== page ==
Crime Victim FAQs
A protection order is an order that prohibits the respondent from contacting you. There are several kinds of protection orders, including an Order for Protection (for domestic violence cases,) No Contact Order, Restraining Order, and Anti-Harassment Order. You can apply for a protection order at the clerk's office for District or Superior Court. There may or may not be a charge to obtain a protection order. **See section on Protection Orders for more information.
As the victim of a crime, your participation and cooperation are a valued part of the prosecution process. However, the State of Washington has a responsibility to hold offenders accountable for their actions when they break the law. This responsibility insures that the law is enforced consistently and that the community's need for justice is met. Therefore, individual citizens do not have the ability to drop charges in a criminal matter in this state.
The defendant may be released upon posting a bail bond or cash if bail is set. The defendant may also be released on their own personal recognizance by a judge. If the defendant is sentenced, they may be afforded “good time,” depending on the correctional facility where they are incarcerated. Defendants may be eligible for work release or other options. Victims or witnesses who wish to be notified of an inmate's release or transfer from custody must self-register using the Victim Notification system.
A Victim Impact Statement (VIS) is your chance to tell the judge how the crime has affected you, any lifestyle changes you have made as a result of the crime, financial burdens or hardships the crime has caused, and any sentencing recommendations you have for the defendant. You may request a VIS from the Victim Advocate if you do not receive one.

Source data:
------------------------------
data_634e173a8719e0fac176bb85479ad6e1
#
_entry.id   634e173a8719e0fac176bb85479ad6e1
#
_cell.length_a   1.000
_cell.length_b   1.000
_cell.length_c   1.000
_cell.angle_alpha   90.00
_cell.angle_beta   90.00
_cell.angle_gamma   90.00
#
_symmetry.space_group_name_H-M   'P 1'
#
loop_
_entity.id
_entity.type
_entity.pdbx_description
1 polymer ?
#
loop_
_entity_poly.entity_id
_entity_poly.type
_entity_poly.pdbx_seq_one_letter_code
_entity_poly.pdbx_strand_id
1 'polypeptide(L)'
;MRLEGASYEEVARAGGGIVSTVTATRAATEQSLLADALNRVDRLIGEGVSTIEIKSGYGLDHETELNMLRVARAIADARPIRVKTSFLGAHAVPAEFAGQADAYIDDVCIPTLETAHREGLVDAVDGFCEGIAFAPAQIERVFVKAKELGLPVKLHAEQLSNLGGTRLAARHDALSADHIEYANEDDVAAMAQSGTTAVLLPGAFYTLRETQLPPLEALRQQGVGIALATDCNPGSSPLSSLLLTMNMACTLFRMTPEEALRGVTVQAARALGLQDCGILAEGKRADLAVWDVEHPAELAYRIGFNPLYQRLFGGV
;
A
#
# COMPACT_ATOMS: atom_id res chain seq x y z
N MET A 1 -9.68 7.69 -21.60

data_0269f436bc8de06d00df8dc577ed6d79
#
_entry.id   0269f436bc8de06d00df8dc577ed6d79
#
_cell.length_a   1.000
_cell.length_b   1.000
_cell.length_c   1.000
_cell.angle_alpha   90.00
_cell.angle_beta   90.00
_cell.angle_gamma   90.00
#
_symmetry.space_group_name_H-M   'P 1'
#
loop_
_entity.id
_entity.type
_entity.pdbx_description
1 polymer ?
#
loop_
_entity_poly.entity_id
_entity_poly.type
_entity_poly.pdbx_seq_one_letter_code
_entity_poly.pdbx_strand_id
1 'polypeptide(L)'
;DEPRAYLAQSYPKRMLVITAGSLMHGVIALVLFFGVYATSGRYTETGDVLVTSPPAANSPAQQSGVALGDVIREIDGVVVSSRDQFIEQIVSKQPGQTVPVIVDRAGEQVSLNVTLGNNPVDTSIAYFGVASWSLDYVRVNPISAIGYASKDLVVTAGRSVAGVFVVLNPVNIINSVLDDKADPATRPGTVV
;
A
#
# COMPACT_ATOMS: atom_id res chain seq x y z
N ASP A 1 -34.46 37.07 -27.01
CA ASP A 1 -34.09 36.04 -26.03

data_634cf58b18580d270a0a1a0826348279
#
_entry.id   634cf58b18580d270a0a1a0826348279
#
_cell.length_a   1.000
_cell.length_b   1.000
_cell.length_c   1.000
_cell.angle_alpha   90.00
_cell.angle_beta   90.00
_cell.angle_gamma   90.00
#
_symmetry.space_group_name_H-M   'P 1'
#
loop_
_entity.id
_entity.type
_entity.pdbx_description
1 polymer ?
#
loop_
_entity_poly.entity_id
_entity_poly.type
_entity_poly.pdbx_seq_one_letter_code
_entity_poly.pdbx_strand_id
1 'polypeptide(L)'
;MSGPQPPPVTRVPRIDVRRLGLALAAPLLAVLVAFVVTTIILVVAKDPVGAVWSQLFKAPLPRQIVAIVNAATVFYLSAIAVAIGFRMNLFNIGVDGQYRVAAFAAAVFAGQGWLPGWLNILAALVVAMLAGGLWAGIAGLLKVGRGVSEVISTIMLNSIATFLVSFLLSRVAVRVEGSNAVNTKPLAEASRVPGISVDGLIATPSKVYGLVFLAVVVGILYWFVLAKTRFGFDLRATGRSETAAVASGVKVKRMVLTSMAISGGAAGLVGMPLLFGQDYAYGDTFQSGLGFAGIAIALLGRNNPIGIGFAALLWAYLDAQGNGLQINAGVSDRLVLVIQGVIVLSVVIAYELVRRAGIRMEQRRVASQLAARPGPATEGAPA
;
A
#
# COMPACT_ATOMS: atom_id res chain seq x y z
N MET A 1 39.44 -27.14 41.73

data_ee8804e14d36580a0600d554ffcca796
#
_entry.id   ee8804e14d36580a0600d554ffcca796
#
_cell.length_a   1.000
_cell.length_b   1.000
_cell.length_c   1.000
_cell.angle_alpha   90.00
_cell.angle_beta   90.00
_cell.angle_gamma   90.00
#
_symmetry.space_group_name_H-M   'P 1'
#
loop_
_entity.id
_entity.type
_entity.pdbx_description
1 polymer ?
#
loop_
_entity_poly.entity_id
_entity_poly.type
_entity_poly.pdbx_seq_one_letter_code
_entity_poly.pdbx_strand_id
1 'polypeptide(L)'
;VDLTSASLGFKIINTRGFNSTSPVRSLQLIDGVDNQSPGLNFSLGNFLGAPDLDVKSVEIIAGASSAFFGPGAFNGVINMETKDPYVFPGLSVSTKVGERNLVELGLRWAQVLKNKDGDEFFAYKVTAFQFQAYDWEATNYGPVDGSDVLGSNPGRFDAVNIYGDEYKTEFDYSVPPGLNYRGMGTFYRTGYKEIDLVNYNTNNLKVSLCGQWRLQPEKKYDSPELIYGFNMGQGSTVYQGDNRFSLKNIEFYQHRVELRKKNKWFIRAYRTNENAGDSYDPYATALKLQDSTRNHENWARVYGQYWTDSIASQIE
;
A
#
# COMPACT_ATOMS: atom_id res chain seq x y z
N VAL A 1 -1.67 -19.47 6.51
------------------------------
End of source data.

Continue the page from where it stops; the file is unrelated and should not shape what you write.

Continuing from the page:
- As a victim, you may be called to testify as a witness should the case proceed to trial. If your testimony is required, you will receive a subpoena.
- You may request restitution for any medical expenses or property damage/loss as a result of the crime. You should receive paperwork in the mail from the Prosecutor’s Office entitled “Victim Restitution Estimate” if your case is eligible for restitution. The defendant is responsible for payment of restitution if ordered by the court. Victims may attend the defendant’s court hearings. Please advise the victim advocate on the case if you wish to attend any court hearings or give a Victim Impact Statement at sentencing.
- In preparation for trial, the defendant’s attorney or a Private Investigator hired by the defense attorney may request an interview with the victim or witnesses in the case. You may choose to be interviewed alone, or, if you wish, an advocate and/or the Deputy Prosecuting Attorney can accompany you or set up this interview and be present with you at the time of the interview. The advocate’s role is to provide emotional support to the victim during the interview.
- Restitution requests should be as detailed as possible and include written estimates of property loss, damage, copies of medical bills, and insurance statements, and be presented in a detailed, easy-to-read format for the Prosecutor to review. Your request should indicate clearly what amount of restitution is owed to you and, if applicable, include documents/statements from your insurance company. Feel free to ask the victim advocate if you have any questions regarding the preparation of your restitution request.
- Victims should submit restitution requests as soon as possible to be ordered at the sentencing of the defendant. The Prosecutor’s Office has limited time under the law to have restitution ordered back to you, so it is important you submit your request as soon as possible.